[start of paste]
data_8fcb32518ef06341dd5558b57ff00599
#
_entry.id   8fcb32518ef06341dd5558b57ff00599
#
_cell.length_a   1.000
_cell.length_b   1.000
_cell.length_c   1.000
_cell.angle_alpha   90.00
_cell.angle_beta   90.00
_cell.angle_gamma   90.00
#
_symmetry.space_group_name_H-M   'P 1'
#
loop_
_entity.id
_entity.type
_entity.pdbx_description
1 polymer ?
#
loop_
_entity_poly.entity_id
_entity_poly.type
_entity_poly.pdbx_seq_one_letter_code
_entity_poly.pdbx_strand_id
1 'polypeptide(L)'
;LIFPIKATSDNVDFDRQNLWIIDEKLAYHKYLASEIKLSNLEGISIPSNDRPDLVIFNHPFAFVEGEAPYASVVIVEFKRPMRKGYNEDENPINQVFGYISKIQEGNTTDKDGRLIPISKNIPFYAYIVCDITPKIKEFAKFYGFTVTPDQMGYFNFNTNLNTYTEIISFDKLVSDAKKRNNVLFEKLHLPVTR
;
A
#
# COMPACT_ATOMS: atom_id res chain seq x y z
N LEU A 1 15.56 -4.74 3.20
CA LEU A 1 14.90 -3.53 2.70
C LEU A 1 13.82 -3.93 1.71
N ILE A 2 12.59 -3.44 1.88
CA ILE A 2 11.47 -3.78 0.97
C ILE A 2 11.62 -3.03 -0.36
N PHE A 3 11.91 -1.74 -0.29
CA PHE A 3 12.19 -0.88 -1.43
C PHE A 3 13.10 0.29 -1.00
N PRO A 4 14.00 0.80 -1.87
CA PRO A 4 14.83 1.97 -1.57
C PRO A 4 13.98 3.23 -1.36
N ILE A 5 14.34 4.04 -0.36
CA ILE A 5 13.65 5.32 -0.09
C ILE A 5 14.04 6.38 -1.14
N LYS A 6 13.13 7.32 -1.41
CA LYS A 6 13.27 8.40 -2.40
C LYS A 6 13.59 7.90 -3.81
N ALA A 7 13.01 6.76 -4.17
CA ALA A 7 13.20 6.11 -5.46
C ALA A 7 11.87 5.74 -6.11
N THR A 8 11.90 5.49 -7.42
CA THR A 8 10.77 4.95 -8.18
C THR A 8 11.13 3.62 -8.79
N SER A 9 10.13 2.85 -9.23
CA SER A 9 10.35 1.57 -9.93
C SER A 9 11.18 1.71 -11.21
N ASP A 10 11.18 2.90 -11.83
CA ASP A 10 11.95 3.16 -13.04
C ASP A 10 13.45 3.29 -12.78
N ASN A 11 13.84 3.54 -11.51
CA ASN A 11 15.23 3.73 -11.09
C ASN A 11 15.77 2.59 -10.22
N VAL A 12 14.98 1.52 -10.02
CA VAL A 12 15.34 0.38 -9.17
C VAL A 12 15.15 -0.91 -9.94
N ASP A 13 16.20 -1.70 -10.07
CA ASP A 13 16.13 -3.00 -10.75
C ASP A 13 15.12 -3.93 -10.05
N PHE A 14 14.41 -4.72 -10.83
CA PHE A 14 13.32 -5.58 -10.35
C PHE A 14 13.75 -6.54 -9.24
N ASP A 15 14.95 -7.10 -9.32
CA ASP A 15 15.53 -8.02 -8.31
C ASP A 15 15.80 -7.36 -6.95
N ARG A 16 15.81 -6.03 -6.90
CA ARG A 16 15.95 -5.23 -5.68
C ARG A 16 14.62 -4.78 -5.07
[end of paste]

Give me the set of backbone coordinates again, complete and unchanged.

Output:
data_8fcb32518ef06341dd5558b57ff00599
#
_entry.id   8fcb32518ef06341dd5558b57ff00599
#
_cell.length_a   1.000
_cell.length_b   1.000
_cell.length_c   1.000
_cell.angle_alpha   90.00
_cell.angle_beta   90.00
_cell.angle_gamma   90.00
#
_symmetry.space_group_name_H-M   'P 1'
#
loop_
_entity.id
_entity.type
_entity.pdbx_description
1 polymer ?
#
loop_
_entity_poly.entity_id
_entity_poly.type
_entity_poly.pdbx_seq_one_letter_code
_entity_poly.pdbx_strand_id
1 'polypeptide(L)'
;LIFPIKATSDNVDFDRQNLWIIDEKLAYHKYLASEIKLSNLEGISIPSNDRPDLVIFNHPFAFVEGEAPYASVVIVEFKRPMRKGYNEDENPINQVFGYISKIQEGNTTDKDGRLIPISKNIPFYAYIVCDITPKIKEFAKFYGFTVTPDQMGYFNFNTNLNTYTEIISFDKLVSDAKKRNNVLFEKLHLPVTR
;
A
#
# COMPACT_ATOMS: atom_id res chain seq x y z
N LEU A 1 15.56 -4.74 3.20
CA LEU A 1 14.90 -3.53 2.70
C LEU A 1 13.82 -3.93 1.71
N ILE A 2 12.59 -3.44 1.88
CA ILE A 2 11.47 -3.78 0.97
C ILE A 2 11.62 -3.03 -0.36
N PHE A 3 11.91 -1.74 -0.29
CA PHE A 3 12.19 -0.88 -1.43
C PHE A 3 13.10 0.29 -1.00
N PRO A 4 14.00 0.80 -1.87
CA PRO A 4 14.83 1.97 -1.57
C PRO A 4 13.98 3.23 -1.36
N ILE A 5 14.34 4.04 -0.36
CA ILE A 5 13.65 5.32 -0.09
C ILE A 5 14.04 6.38 -1.14
N LYS A 6 13.13 7.32 -1.41
CA LYS A 6 13.27 8.40 -2.40
C LYS A 6 13.59 7.90 -3.81
N ALA A 7 13.01 6.76 -4.17
CA ALA A 7 13.20 6.11 -5.46
C ALA A 7 11.87 5.74 -6.11
N THR A 8 11.90 5.49 -7.42
CA THR A 8 10.77 4.95 -8.18
C THR A 8 11.13 3.62 -8.79
N SER A 9 10.13 2.85 -9.23
CA SER A 9 10.35 1.57 -9.93
C SER A 9 11.18 1.71 -11.21
N ASP A 10 11.18 2.90 -11.83
CA ASP A 10 11.95 3.16 -13.04
C ASP A 10 13.45 3.29 -12.78
N ASN A 11 13.84 3.54 -11.51
CA ASN A 11 15.23 3.73 -11.09
C ASN A 11 15.77 2.59 -10.22
N VAL A 12 14.98 1.52 -10.02
CA VAL A 12 15.34 0.38 -9.17
C VAL A 12 15.15 -0.91 -9.94
N ASP A 13 16.20 -1.70 -10.07
CA ASP A 13 16.13 -3.00 -10.75
C ASP A 13 15.12 -3.93 -10.05
N PHE A 14 14.41 -4.72 -10.83
CA PHE A 14 13.32 -5.58 -10.35
C PHE A 14 13.75 -6.54 -9.24
N ASP A 15 14.95 -7.10 -9.32
CA ASP A 15 15.53 -8.02 -8.31
C ASP A 15 15.80 -7.36 -6.95
N ARG A 16 15.81 -6.03 -6.90
CA ARG A 16 15.95 -5.23 -5.68
C ARG A 16 14.62 -4.78 -5.07